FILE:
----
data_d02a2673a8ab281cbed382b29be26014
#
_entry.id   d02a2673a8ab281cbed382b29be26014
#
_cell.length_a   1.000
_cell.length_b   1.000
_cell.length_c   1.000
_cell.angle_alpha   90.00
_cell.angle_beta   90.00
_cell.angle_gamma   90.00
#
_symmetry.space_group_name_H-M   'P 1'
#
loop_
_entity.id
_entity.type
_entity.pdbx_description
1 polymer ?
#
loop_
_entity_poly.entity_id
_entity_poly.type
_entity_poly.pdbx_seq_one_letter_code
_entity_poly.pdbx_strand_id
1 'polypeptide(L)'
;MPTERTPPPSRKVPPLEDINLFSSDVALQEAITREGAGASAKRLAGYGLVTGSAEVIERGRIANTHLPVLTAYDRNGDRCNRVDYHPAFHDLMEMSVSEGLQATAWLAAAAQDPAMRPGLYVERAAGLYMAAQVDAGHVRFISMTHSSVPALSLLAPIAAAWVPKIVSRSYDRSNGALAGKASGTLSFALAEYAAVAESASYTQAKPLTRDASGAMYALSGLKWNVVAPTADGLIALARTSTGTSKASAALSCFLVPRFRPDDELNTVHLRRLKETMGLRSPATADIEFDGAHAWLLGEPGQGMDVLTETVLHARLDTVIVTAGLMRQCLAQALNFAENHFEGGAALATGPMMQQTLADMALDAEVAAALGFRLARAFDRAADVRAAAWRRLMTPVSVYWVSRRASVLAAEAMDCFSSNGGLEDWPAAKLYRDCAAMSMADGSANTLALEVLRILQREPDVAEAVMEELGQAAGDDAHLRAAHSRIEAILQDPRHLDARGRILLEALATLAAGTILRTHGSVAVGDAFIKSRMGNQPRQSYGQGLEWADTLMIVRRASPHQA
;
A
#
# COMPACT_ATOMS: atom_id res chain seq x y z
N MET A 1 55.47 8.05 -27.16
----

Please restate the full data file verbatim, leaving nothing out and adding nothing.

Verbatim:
data_d02a2673a8ab281cbed382b29be26014
#
_entry.id   d02a2673a8ab281cbed382b29be26014
#
_cell.length_a   1.000
_cell.length_b   1.000
_cell.length_c   1.000
_cell.angle_alpha   90.00
_cell.angle_beta   90.00
_cell.angle_gamma   90.00
#
_symmetry.space_group_name_H-M   'P 1'
#
loop_
_entity.id
_entity.type
_entity.pdbx_description
1 polymer ?
#
loop_
_entity_poly.entity_id
_entity_poly.type
_entity_poly.pdbx_seq_one_letter_code
_entity_poly.pdbx_strand_id
1 'polypeptide(L)'
;MPTERTPPPSRKVPPLEDINLFSSDVALQEAITREGAGASAKRLAGYGLVTGSAEVIERGRIANTHLPVLTAYDRNGDRCNRVDYHPAFHDLMEMSVSEGLQATAWLAAAAQDPAMRPGLYVERAAGLYMAAQVDAGHVRFISMTHSSVPALSLLAPIAAAWVPKIVSRSYDRSNGALAGKASGTLSFALAEYAAVAESASYTQAKPLTRDASGAMYALSGLKWNVVAPTADGLIALARTSTGTSKASAALSCFLVPRFRPDDELNTVHLRRLKETMGLRSPATADIEFDGAHAWLLGEPGQGMDVLTETVLHARLDTVIVTAGLMRQCLAQALNFAENHFEGGAALATGPMMQQTLADMALDAEVAAALGFRLARAFDRAADVRAAAWRRLMTPVSVYWVSRRASVLAAEAMDCFSSNGGLEDWPAAKLYRDCAAMSMADGSANTLALEVLRILQREPDVAEAVMEELGQAAGDDAHLRAAHSRIEAILQDPRHLDARGRILLEALATLAAGTILRTHGSVAVGDAFIKSRMGNQPRQSYGQGLEWADTLMIVRRASPHQA
;
A
#
# COMPACT_ATOMS: atom_id res chain seq x y z
N MET A 1 55.47 8.05 -27.16